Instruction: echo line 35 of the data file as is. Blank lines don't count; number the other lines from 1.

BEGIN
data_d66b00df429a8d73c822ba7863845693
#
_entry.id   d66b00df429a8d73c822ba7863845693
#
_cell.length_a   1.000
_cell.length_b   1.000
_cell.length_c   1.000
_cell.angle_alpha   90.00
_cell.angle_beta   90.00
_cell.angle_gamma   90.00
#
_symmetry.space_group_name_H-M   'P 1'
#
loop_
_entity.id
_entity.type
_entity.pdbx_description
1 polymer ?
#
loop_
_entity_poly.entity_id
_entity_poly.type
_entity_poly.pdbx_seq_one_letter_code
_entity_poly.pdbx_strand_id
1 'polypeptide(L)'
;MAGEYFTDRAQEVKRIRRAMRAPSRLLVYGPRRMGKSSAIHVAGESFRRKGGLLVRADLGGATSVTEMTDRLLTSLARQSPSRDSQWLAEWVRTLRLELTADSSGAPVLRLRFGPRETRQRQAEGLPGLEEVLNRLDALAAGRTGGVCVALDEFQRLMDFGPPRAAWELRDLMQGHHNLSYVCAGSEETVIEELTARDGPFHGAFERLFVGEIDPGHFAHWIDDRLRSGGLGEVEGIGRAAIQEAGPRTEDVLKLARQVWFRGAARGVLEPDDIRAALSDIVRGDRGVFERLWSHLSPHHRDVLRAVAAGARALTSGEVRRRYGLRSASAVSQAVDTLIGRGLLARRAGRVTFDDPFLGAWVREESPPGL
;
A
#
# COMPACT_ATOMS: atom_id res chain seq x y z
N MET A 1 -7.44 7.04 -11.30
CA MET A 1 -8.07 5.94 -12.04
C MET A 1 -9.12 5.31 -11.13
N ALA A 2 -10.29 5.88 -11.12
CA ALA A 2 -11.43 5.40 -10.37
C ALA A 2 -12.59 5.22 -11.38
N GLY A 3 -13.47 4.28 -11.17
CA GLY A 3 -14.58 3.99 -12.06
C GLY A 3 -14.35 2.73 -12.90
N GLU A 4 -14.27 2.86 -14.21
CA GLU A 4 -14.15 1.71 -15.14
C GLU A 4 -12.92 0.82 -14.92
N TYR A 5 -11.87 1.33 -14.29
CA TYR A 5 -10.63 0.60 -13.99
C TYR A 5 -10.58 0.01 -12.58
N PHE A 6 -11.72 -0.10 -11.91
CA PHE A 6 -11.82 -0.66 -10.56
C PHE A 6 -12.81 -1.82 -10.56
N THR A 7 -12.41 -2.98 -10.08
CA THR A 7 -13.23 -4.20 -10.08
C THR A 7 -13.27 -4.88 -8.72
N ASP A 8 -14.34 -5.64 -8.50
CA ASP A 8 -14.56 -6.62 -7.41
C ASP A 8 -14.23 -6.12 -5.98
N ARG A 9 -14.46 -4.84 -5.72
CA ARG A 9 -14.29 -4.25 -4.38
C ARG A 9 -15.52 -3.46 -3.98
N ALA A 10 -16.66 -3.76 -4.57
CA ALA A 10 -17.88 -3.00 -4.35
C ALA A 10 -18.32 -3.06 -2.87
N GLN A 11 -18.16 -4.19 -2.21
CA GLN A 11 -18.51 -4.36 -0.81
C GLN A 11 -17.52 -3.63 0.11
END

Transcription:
CA ALA A 2 -11.43 5.40 -10.37